PDBS - Peer-2-Peer database system

DDBS - Distributed database system

P2P paradigm is meant as an alternative to existing information system infrastructures, and the most important features are:

1. Scalability in terms of the number of nodes and distribution.
2. Direct access to data at the source which guarantees freshness in contrast to centralized repositories.
3. Robustness and resilience against attacks and churn (data unavailable because peer is offline?) by exploiting self-organization principles.
4. Simplified deployment because resources (nodes) can join the network (a new data repository can be added to a P2P network without any particular administrative task).

Peer-2-peer database systems:Edit

The main data integration and interoperability idea in peer data management is to avoid a global schema, by providing mapping between pairs of information sources. It’s not needed to map all the peers together, it is enough that the graph of the mappings is connected. Then two sources can be connected by doing pairwise mapping to make a path between them. The global index or mapping graph can be either centralized or distributed.

Data integration architecture of a PDBS
The export schema that each PDBS have contains only the elements of the local schema that a peer want to share with the other peers. Peers autonomously decide on the exchanged part with other peers in the data integration scenario by using mapping rules (source-to-target dependencies???)

Unstructured and structured network types: Pure p2p, super-peer, hybrid

In a Pure P2P system all participants have the same functionality and there is no stored global index of peers.

The super-peer networks have a number of peers that are Super-peers, these may have internal indexes describing data of normal peers and the other super-peers. The communication in super-peer networks is done at two levels, first amongst the super-peers and then amongst the normal peers.

In P2P hybrid systems there may be a server or cluster that may hold a global index of the data.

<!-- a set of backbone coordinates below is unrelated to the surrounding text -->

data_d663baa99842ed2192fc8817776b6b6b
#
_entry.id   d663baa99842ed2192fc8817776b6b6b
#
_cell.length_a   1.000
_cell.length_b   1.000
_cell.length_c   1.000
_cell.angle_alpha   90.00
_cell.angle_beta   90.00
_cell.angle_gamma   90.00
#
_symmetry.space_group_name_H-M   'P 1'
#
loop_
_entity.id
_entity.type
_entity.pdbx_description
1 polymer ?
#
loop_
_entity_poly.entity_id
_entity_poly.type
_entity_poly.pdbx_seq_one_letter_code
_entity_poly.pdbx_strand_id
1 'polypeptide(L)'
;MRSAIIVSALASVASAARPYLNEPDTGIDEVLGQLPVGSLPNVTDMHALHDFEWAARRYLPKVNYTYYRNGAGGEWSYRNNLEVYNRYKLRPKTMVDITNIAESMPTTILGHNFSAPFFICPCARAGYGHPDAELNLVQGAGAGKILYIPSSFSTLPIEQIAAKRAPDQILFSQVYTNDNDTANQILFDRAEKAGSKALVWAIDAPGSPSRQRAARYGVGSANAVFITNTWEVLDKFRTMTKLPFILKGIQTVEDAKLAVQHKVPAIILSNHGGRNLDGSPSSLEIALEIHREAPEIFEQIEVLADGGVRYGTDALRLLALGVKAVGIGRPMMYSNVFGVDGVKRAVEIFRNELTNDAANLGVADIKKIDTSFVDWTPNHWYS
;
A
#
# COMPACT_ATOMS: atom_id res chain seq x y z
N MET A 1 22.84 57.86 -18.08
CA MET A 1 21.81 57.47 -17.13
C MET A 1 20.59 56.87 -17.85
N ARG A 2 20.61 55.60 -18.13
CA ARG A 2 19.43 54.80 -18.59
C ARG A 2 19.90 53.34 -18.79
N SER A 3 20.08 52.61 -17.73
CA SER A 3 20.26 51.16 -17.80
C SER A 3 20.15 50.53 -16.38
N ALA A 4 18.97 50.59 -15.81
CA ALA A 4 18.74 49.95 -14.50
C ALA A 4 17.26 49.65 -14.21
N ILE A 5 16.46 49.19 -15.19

The above systems are classified as Unstructured because they have no restriction upon placement of data. Structured P2P networks are based on Distributed Hash Tables (DHT) in which uniform hash keys are used to enable efficient lookups. These networks use a protocol to maintain locally information about a subset of their neighbors and this enables efficient routing.

Characteristics of P2P-based approachesEdit

Degree of coupling:
This is a peer’s “awareness” of the existence of other peers. In a DDBS all nodes are known by other sites (or the coordinator site) at any time, while in PDBSs, peers can join or leave the network dynamically. This means that the coupling is tighter in a DDBS than in a PDBS. The degree of coupling also decide how much self-organization peers can do, this is limited in structured p2p systems while in unstructured p2p systems can continuously self-organize themselves.

Overlay Network topology:
The different classes of P2P overlay networks mainly differ in their topology unfinished...

Routing strategies: In systems that don’t have a fixed topology the only routing method available for answering requests is flooding the network, have been proposed solutions that are based on maintaining routing information to allow directed semantic routing. Structured PDBSs rely on storing information about neighbors to route towards the neighbors that have an identifier closer to the search key.

Scalability: Because unstructured networks that rely on flooding have poor scalability. Super-peer networks partially solve the flooding problem by only doing flooding between the different super peers. Another solution is the “random walk”, where queries are only forwarded to one peer at a time. Structured networks scale better because queries are only routed to selected peers and can guarantee perfect recall.

Anonymity: It is possible to achieve anonymity of both who sent a request and who had the information by routing the request through many peers and also by replicating content